ImClone Systems Inc. turned a profit.

Revenue related to initial sales of Erbitux (cetuximab) drove the New York-based cancer drug developer into the black, allowing the company to begin what it believes will be a period of continued profitability. Its total revenues jumped to $109.6 million for the quarter ended March 31, up $90 million from a year earlier, with a large portion due to milestones related to the product's approval and launch. Net income totaled $62.7 million, with basic earnings per common share of 83 cents and diluted earnings per common share of 76 cents. Last year, ImClone posted a $34.8 million net loss, equal to 47 cents per basic and diluted common share.

"The company's results are indicative of a new and evolving business model characterized by growth and profitability," Michael Howerton, ImClone's acting chief financial officer, said during a conference call. "We expect to remain a profitable entity as the year progresses, although in absolute terms we do not expect to achieve the levels of profitability recorded in the first quarter of this year, principally as the result of reductions in the amortization of license fees and milestone revenues."

To date, he said the company has received $650 million in aggregate milestone payments from partner Bristol-Myers Squibb Co. Part of a $250 million payment makes up one of four components to ImClone's revenues. It recorded license fees and milestone revenues of $67.5 million, manufacturing revenue of $25.5 million, collaborative agreement revenue of $9.5 million and royalty revenue of $7.1 million. The royalty revenue includes $6.8 million of in-market Erbitux net sales from Bristol-Myers, or 39 percent of $17.5 million booked by BMS.

"The sales came in above our expectations," Brian Rye, analyst with Janney Montgomery Scott LLC in Philadelphia, told BioWorld Today. "We had been looking for just over $11 million in first-quarter sales. But when you launch a drug like this, it's really hard to grasp exactly what the initial numbers are going to be . . . It's going to take a little while to get a good feel for what the actual demand is and how it's being used, whether primarily in combination with irinotecan or if there's a meaningful amount of use as a monotherapy."

He added that it would probably take a couple of more quarters before ImClone or BMS comments on the drug's specific use or provides future sales projections. ImClone did note that no reimbursement issues have arisen to date. All of the drug's first-quarter sales were recorded from the beginning of distribution on Feb. 24, just after it received FDA approval for late-stage colorectal cancer. (See BioWorld Today, Feb. 13, 2004.)

"Erbitux has already turned the company profitable," Rye said, "and it should continue to remain profitable based not only on the drug itself, but also the remarkably positive economics of the deal they have in place with Bristol-Myers."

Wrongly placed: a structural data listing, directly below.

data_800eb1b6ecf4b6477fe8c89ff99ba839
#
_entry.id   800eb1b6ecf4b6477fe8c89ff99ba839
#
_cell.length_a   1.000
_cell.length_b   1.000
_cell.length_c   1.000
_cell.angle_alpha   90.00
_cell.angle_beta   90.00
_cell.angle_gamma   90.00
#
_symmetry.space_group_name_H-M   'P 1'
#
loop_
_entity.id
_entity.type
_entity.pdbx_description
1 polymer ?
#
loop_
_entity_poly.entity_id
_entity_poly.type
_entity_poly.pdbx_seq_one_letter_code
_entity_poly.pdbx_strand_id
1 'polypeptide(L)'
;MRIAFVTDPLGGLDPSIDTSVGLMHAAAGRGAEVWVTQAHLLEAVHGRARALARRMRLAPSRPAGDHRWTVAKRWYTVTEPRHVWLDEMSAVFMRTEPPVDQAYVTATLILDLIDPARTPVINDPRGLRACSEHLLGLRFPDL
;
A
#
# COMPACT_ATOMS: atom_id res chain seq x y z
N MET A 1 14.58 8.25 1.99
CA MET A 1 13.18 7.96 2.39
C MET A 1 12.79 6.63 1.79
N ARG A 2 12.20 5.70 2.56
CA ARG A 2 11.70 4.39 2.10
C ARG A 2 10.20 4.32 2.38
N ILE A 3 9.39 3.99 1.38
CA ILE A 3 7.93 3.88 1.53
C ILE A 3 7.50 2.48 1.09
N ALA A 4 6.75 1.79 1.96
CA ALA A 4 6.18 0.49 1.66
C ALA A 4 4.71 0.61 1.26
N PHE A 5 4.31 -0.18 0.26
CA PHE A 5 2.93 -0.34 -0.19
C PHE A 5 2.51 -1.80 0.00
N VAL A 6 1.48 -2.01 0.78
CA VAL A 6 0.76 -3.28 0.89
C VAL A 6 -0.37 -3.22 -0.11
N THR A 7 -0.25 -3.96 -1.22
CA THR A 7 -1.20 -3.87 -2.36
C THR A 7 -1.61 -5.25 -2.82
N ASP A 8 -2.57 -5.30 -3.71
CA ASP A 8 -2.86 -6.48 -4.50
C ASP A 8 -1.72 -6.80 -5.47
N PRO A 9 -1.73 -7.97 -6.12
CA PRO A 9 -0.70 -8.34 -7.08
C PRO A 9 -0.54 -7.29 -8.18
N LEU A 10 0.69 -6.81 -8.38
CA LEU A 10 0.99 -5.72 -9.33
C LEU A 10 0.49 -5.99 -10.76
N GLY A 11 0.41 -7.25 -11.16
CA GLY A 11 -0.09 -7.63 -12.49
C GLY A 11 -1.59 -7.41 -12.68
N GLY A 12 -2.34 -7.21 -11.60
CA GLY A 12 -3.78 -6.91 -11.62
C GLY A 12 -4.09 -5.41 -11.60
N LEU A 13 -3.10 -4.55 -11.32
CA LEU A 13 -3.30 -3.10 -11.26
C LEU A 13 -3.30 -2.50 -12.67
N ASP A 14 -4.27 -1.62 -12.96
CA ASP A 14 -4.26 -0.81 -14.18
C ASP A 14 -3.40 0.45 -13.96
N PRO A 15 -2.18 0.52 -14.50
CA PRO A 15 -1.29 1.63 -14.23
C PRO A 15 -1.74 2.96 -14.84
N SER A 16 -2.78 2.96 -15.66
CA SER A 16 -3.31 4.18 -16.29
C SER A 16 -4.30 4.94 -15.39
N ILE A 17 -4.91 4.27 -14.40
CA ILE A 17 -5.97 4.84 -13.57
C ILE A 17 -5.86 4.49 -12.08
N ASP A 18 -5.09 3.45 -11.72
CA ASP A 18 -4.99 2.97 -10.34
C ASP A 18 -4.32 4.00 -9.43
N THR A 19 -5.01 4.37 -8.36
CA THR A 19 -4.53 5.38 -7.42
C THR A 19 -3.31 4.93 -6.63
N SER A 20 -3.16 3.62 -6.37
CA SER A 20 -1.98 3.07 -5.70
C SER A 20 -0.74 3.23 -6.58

The in-market sales, reflecting a drop-ship distribution methodology, represent Erbitux shipments to end-user accounts only, with no wholesaler stocking. Howerton said ImClone sells the product to its partners, New York-based BMS and Darmstadt, Germany-based Merck KGaA, at a 10 percent mark-up to manufacturing cost. Approved in Switzerland, Erbitux is not yet approved in the European Union, where it would be marketed by Merck. ImClone would receive about 8 percent of the gross profit on sales there, Rye said, adding that EU approval is expected in the middle of this year.

"Certainly, a dollar of North American sales means a lot more to ImClone than a dollar of European sales," he added.

Once enveloped in an insider-trading controversy, during which shares in the company fell to single-digit values, ImClone has more than rebounded over the past year in terms of stock performance. Tuesday the shares (NASDAQ:IMCL) lost $3.15 to close at $69.94.

Total operating expenses dropped to $38.8 million from $53.9 million in last year's first quarter. Research and development expenses were down to $20.2 million from $39 million. Clinical and regulatory expenses fell $500,000 to $7.1 million, while marketing, general and administrative expenses climbed to $13.1 million from $7.2 million. The company's effective tax rate was estimated at 10 percent. Howerton called the company's quarterly R&D spending indicative of the remainder of the year, and predicted that clinical and regulatory expenses could more than double by the third quarter as part of continued spending growth. He added that marketing, general and administrative expenses also would climb.

The company ended the three-month period with about $287 million in cash, cash equivalents and marketable securities, as well as about 84.8 million diluted shares outstanding.

Going forward, Erbitux development will focus on its use in treating earlier-stage colorectal cancer as well as other tumor types, including head and neck, non-small-cell lung and pancreatic cancers. Data from clinical studies in such indications will be reported at June's American Society of Clinical Oncology meeting in New Orleans. Future plans include evaluating its use in ovarian, cervical, endometrial and esophageal cancers. All three partners would participate in continued clinical development.

Other ImClone programs planned to move forward include four other cancer antibodies scheduled to move into clinical development next year.